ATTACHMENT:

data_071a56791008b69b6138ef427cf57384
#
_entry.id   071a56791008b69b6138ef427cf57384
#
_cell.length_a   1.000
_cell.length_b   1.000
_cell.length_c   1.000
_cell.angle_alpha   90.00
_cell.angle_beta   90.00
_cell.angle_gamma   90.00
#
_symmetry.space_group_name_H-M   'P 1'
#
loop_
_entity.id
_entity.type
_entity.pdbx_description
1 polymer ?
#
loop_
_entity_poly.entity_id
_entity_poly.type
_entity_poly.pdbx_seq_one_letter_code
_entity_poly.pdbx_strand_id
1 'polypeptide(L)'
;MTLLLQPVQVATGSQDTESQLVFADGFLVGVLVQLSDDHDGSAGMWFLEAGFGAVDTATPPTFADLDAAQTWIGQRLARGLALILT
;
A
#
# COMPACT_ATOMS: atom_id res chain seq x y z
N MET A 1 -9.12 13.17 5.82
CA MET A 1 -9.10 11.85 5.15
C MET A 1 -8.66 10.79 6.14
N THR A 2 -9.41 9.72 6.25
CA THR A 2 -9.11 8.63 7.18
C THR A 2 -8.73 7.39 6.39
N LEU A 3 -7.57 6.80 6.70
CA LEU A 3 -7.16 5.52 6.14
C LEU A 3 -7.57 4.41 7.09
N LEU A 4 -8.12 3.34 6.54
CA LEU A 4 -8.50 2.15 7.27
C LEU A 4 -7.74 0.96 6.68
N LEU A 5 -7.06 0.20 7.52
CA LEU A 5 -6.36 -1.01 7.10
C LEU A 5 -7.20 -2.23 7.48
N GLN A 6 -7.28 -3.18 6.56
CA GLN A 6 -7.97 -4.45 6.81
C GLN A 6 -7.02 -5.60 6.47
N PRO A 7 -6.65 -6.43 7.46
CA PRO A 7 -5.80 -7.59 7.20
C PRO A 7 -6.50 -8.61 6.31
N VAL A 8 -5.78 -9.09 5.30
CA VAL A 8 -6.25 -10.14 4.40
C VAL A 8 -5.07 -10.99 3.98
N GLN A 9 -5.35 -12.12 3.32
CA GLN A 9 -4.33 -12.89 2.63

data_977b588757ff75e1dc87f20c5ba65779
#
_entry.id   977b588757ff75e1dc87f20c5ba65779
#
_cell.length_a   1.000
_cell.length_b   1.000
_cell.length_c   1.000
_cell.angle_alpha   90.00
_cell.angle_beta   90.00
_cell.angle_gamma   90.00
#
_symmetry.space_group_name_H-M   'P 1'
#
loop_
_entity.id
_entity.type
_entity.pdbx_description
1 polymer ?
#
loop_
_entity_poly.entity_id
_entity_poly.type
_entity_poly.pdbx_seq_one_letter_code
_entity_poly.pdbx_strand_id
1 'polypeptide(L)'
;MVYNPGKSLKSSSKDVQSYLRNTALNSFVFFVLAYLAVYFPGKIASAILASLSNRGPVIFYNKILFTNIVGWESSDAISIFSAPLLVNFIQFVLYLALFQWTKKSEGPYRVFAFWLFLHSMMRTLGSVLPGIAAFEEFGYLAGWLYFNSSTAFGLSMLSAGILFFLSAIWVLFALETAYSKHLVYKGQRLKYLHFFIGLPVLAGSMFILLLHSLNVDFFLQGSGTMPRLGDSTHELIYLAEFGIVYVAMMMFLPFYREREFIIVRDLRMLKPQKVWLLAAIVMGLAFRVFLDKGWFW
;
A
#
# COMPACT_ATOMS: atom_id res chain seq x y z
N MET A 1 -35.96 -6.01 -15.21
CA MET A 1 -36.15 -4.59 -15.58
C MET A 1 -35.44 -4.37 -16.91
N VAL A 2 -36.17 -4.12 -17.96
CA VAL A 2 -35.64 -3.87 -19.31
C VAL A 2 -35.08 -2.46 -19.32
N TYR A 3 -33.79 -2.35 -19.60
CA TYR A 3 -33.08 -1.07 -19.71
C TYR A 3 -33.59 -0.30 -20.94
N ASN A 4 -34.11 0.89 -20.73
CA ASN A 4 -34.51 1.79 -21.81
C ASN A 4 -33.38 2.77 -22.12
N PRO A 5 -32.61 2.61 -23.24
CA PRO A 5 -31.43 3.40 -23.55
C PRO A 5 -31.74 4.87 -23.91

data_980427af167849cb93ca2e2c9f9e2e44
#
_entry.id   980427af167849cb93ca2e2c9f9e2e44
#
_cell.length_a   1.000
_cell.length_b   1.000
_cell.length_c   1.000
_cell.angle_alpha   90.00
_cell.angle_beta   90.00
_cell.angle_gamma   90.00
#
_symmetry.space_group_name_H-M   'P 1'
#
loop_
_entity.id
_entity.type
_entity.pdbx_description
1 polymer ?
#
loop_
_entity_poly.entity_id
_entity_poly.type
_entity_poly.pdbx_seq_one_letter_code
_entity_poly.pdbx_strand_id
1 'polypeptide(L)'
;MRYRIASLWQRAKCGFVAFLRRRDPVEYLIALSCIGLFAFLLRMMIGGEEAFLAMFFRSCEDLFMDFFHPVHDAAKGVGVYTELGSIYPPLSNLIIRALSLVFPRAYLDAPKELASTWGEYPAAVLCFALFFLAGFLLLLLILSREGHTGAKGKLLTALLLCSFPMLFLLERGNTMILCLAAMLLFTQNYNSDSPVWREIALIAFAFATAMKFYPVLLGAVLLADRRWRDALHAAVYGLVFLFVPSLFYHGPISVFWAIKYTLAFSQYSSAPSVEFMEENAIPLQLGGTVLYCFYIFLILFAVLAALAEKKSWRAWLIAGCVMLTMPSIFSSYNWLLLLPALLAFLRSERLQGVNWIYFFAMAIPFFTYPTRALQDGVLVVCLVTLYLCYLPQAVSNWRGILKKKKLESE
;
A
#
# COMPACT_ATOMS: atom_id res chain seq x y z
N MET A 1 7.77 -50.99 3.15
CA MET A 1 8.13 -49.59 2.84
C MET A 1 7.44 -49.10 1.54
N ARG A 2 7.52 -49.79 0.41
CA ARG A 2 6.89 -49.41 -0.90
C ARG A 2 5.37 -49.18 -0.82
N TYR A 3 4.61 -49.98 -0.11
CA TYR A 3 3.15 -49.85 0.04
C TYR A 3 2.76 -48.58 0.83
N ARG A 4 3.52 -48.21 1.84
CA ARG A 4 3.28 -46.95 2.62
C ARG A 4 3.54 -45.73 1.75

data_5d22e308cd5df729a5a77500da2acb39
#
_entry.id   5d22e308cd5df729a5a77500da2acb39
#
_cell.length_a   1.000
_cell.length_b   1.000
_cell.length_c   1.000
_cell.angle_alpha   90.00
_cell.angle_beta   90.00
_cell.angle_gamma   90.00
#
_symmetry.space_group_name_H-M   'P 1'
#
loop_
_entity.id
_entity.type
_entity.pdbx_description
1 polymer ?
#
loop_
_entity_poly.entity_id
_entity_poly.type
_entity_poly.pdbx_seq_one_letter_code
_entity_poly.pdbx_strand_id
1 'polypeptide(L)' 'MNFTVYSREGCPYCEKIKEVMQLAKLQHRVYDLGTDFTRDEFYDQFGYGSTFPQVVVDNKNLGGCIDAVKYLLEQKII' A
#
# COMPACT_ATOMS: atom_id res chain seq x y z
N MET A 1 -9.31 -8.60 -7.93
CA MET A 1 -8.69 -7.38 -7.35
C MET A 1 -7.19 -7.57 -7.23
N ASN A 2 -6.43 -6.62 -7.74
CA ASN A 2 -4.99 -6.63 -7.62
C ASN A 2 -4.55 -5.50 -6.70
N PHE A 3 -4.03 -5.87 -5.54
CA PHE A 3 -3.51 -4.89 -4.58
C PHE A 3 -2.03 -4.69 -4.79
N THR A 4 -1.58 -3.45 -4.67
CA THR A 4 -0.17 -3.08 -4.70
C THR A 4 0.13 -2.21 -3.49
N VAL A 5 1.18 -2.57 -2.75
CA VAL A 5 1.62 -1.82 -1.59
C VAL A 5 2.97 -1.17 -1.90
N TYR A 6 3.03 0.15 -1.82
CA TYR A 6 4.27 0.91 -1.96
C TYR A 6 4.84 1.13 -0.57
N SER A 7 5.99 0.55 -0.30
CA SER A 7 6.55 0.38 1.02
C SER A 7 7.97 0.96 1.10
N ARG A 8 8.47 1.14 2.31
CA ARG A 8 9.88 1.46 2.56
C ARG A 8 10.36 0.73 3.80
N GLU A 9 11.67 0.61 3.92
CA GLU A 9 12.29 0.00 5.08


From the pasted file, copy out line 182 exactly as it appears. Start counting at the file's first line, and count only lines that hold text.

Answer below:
C THR A 4 0.13 -2.21 -3.49